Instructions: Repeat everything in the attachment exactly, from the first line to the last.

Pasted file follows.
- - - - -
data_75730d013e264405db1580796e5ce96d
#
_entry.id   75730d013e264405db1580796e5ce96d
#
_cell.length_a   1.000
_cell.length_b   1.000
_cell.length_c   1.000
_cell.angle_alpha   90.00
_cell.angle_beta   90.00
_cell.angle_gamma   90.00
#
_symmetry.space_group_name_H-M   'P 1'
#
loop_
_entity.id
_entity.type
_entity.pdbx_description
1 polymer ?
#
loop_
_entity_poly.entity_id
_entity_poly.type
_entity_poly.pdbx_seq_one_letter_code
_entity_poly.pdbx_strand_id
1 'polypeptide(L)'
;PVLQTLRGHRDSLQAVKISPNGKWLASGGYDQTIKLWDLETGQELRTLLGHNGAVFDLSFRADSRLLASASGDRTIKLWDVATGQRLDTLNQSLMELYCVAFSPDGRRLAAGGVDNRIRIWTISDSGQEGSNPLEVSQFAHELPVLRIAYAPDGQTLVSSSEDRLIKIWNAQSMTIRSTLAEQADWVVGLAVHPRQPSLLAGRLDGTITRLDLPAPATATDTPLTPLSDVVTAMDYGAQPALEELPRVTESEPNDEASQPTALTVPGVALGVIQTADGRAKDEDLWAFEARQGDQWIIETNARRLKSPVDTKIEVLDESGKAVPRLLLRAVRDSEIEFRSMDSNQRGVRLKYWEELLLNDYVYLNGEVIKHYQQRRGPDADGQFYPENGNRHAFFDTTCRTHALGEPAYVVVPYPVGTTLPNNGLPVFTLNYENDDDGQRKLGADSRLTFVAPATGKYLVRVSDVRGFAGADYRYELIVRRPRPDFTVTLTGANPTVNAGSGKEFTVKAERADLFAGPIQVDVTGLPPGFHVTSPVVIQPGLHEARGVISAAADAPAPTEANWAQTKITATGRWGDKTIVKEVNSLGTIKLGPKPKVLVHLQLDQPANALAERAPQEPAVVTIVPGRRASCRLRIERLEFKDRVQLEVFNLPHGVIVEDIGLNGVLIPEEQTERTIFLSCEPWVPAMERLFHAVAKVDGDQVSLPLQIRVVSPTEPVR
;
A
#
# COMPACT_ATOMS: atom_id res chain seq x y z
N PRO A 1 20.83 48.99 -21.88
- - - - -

data_75730d013e264405db1580796e5ce96d
#
_entry.id   75730d013e264405db1580796e5ce96d
#
_cell.length_a   1.000
_cell.length_b   1.000
_cell.length_c   1.000
_cell.angle_alpha   90.00
_cell.angle_beta   90.00
_cell.angle_gamma   90.00
#
_symmetry.space_group_name_H-M   'P 1'
#
loop_
_entity.id
_entity.type
_entity.pdbx_description
1 polymer ?
#
loop_
_entity_poly.entity_id
_entity_poly.type
_entity_poly.pdbx_seq_one_letter_code
_entity_poly.pdbx_strand_id
1 'polypeptide(L)'
;PVLQTLRGHRDSLQAVKISPNGKWLASGGYDQTIKLWDLETGQELRTLLGHNGAVFDLSFRADSRLLASASGDRTIKLWDVATGQRLDTLNQSLMELYCVAFSPDGRRLAAGGVDNRIRIWTISDSGQEGSNPLEVSQFAHELPVLRIAYAPDGQTLVSSSEDRLIKIWNAQSMTIRSTLAEQADWVVGLAVHPRQPSLLAGRLDGTITRLDLPAPATATDTPLTPLSDVVTAMDYGAQPALEELPRVTESEPNDEASQPTALTVPGVALGVIQTADGRAKDEDLWAFEARQGDQWIIETNARRLKSPVDTKIEVLDESGKAVPRLLLRAVRDSEIEFRSMDSNQRGVRLKYWEELLLNDYVYLNGEVIKHYQQRRGPDADGQFYPENGNRHAFFDTTCRTHALGEPAYVVVPYPVGTTLPNNGLPVFTLNYENDDDGQRKLGADSRLTFVAPATGKYLVRVSDVRGFAGADYRYELIVRRPRPDFTVTLTGANPTVNAGSGKEFTVKAERADLFAGPIQVDVTGLPPGFHVTSPVVIQPGLHEARGVISAAADAPAPTEANWAQTKITATGRWGDKTIVKEVNSLGTIKLGPKPKVLVHLQLDQPANALAERAPQEPAVVTIVPGRRASCRLRIERLEFKDRVQLEVFNLPHGVIVEDIGLNGVLIPEEQTERTIFLSCEPWVPAMERLFHAVAKVDGDQVSLPLQIRVVSPTEPVR
;
A
#
# COMPACT_ATOMS: atom_id res chain seq x y z
N PRO A 1 20.83 48.99 -21.88